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Living with the Global City
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Next Stop: Mars

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Fall 1999
Next Stop: Mars
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While providing the scientists with a treasure trove of material for study, the severe environment of the polar region poses a greater threat to the spacecraft's safe landing and survival than the previously visited mid-latitude sites. Finding safe but scientifically interesting terrain was the challenge of the mission's scientists and engineers over the summer as they weighed the crucial decision of where to land. To make the final selection, they augmented data from previous Mars orbiter missions with new data returned from the Mars Global Surveyor Orbiter, which relayed images of the target sector in June.

Says Paige: "I'm sure we'll be surprised when we see what the landing site looks like on a human scale, because no one knows."

What scientists do know is that Mars was once nothing like the dry wasteland it is today. The Viking orbiters and landers that arrived in 1976 found valley networks and winding flood channels that, while currently dry, were most likely carved by flowing water the key ingredient to fostering life. Viking provided compelling data on Mars' geology, atmospheric water vapor and surface meteorology, but it was limited to the planet's mid-latitude region. "Mars has a total land area at least the size of Earth's, with diverse climate zones and geologic structures," says Paige. "You might consider ours to be the first mission to try to sample some of that diversity."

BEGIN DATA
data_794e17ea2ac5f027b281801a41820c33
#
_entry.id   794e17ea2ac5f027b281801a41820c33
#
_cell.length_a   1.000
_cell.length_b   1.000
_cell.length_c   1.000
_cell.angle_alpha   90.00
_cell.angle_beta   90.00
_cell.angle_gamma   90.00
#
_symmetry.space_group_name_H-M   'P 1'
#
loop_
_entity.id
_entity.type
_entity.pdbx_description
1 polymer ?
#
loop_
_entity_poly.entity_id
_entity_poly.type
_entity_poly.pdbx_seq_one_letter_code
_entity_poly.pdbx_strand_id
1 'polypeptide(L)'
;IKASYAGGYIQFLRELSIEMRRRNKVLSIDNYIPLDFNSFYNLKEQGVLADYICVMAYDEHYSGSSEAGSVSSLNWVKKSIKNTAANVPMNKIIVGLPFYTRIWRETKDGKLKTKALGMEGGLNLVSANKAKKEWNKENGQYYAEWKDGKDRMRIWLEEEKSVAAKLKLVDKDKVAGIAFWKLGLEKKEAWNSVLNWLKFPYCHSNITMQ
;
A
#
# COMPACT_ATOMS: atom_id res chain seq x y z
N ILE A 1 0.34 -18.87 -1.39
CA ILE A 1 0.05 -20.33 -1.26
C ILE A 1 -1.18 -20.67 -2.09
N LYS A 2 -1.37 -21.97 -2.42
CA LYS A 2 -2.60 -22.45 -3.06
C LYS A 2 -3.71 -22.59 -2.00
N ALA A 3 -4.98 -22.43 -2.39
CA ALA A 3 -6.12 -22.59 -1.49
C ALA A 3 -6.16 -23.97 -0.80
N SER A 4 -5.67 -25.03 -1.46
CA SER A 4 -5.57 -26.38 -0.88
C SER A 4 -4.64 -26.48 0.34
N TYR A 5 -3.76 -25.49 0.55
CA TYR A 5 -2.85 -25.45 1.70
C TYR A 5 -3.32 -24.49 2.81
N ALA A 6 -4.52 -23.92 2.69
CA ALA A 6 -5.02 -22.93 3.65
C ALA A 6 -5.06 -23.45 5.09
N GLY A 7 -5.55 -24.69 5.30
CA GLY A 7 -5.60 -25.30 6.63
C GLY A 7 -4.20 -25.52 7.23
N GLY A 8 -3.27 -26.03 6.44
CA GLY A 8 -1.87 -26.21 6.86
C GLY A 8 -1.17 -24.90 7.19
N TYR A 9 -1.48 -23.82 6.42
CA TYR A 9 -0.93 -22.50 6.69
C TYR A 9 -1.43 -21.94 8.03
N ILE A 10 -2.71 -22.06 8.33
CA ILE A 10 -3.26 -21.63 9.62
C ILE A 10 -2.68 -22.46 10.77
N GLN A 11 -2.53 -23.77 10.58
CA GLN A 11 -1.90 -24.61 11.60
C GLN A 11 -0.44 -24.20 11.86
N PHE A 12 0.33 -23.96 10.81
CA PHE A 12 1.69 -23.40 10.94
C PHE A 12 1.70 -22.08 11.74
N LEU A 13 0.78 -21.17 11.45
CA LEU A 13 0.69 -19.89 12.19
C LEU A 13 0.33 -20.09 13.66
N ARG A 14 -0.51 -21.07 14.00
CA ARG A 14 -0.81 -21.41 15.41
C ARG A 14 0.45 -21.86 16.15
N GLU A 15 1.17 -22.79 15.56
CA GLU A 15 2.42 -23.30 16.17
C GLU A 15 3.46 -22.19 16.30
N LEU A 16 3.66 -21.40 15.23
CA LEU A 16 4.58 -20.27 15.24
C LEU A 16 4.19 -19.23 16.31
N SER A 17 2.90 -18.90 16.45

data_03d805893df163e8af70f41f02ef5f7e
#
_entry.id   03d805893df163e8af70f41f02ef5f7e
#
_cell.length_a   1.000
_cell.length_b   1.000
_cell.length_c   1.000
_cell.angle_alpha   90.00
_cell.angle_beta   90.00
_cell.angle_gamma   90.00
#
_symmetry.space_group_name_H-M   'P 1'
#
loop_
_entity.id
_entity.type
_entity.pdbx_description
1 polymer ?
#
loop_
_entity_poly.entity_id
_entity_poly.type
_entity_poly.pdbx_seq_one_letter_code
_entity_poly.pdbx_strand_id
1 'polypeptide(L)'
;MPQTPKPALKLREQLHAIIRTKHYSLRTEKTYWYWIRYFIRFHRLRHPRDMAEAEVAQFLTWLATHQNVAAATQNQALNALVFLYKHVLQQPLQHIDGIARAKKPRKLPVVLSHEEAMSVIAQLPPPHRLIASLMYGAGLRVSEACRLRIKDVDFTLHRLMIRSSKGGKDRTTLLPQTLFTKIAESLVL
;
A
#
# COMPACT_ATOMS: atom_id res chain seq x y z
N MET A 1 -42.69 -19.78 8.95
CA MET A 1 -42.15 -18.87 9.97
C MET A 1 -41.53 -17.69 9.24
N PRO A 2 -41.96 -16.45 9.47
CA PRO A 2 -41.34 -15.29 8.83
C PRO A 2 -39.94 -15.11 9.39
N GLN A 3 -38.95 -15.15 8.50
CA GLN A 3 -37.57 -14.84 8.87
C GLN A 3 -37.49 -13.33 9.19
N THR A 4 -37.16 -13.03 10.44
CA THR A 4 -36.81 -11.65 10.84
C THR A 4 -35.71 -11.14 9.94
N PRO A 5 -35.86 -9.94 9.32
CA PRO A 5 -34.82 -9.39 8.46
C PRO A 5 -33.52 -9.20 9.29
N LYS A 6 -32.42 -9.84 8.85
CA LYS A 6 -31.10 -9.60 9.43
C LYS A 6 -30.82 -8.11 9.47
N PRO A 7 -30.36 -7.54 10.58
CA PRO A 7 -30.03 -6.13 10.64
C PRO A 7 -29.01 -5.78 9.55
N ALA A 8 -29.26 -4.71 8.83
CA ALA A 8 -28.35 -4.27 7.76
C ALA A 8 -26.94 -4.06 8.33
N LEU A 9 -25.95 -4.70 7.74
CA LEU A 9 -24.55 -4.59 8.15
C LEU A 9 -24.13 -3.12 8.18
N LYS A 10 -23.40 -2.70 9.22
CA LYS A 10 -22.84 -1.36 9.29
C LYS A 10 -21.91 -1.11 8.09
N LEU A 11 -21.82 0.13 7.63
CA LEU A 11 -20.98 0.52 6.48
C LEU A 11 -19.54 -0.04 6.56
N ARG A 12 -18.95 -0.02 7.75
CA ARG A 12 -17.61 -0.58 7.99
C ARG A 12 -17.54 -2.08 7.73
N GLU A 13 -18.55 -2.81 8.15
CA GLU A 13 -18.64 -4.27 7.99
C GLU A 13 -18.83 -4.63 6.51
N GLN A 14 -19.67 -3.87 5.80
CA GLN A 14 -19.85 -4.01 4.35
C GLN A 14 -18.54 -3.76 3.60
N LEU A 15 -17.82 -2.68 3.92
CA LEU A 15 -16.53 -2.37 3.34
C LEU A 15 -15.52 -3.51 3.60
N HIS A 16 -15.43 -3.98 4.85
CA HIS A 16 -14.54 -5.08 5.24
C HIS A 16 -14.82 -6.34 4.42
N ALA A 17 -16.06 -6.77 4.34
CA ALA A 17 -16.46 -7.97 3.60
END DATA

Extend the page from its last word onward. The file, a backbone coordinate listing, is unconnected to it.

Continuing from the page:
"This is just like any other trip, except we're going to Mars," muses Paige during a rare break. "When you're planning for any trip, you figure out where you want to go, plot your course on the map, get together all of your gear and make necessary provisions."

Among the many differences, of course, is the inability of the "travelers" to relax during transit. By summer, with the lander still five months from its final destination, the pace in Westwood is frenetic. Much of the action centers around the MVACS facility's test bed an operational mockup of the lander inside a 300 square foot sandbox where the team members conduct dress rehearsals by running various sequences designed to monitor how the instruments are functioning en route. The calibration is especially important given the fact that MVACS is an integrated package of instruments; a glitch in one can create havoc elsewhere.

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